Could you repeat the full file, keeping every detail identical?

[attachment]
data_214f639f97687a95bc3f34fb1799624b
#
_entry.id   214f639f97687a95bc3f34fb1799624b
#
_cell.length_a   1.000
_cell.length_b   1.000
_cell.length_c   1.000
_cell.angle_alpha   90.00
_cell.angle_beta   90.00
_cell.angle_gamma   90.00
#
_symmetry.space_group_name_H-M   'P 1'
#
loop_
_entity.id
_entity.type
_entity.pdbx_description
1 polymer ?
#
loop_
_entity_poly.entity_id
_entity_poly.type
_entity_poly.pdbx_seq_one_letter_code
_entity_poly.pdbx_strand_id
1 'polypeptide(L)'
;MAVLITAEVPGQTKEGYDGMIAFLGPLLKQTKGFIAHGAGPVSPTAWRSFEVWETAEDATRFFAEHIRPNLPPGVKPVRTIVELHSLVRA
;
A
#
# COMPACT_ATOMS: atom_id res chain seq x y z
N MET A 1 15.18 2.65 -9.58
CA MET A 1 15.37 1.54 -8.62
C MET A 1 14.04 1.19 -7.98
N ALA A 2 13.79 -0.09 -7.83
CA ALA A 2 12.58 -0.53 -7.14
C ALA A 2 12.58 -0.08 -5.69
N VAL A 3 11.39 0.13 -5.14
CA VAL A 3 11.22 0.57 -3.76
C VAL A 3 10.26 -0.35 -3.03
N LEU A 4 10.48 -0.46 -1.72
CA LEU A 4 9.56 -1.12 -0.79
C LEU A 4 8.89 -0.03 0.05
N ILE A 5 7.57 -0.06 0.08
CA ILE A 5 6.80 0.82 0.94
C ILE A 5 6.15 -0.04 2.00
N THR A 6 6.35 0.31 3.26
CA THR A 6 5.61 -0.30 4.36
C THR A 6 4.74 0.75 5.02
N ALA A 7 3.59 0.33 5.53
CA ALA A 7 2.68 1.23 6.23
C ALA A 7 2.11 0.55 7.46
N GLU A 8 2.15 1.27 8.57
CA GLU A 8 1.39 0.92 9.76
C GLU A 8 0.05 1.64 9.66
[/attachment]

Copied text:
data_214f639f97687a95bc3f34fb1799624b
#
_entry.id   214f639f97687a95bc3f34fb1799624b
#
_cell.length_a   1.000
_cell.length_b   1.000
_cell.length_c   1.000
_cell.angle_alpha   90.00
_cell.angle_beta   90.00
_cell.angle_gamma   90.00
#
_symmetry.space_group_name_H-M   'P 1'
#
loop_
_entity.id
_entity.type
_entity.pdbx_description
1 polymer ?
#
loop_
_entity_poly.entity_id
_entity_poly.type
_entity_poly.pdbx_seq_one_letter_code
_entity_poly.pdbx_strand_id
1 'polypeptide(L)'
;MAVLITAEVPGQTKEGYDGMIAFLGPLLKQTKGFIAHGAGPVSPTAWRSFEVWETAEDATRFFAEHIRPNLPPGVKPVRTIVELHSLVRA
;
A
#
# COMPACT_ATOMS: atom_id res chain seq x y z
N MET A 1 15.18 2.65 -9.58
CA MET A 1 15.37 1.54 -8.62
C MET A 1 14.04 1.19 -7.98
N ALA A 2 13.79 -0.09 -7.83
CA ALA A 2 12.58 -0.53 -7.14
C ALA A 2 12.58 -0.08 -5.69
N VAL A 3 11.39 0.13 -5.14
CA VAL A 3 11.22 0.57 -3.76
C VAL A 3 10.26 -0.35 -3.03
N LEU A 4 10.48 -0.46 -1.72
CA LEU A 4 9.56 -1.12 -0.79
C LEU A 4 8.89 -0.03 0.05
N ILE A 5 7.57 -0.06 0.08
CA ILE A 5 6.80 0.82 0.94
C ILE A 5 6.15 -0.04 2.00
N THR A 6 6.35 0.31 3.26
CA THR A 6 5.61 -0.30 4.36
C THR A 6 4.74 0.75 5.02
N ALA A 7 3.59 0.33 5.53
CA ALA A 7 2.68 1.23 6.23
C ALA A 7 2.11 0.55 7.46
N GLU A 8 2.15 1.27 8.57
CA GLU A 8 1.39 0.92 9.76
C GLU A 8 0.05 1.64 9.66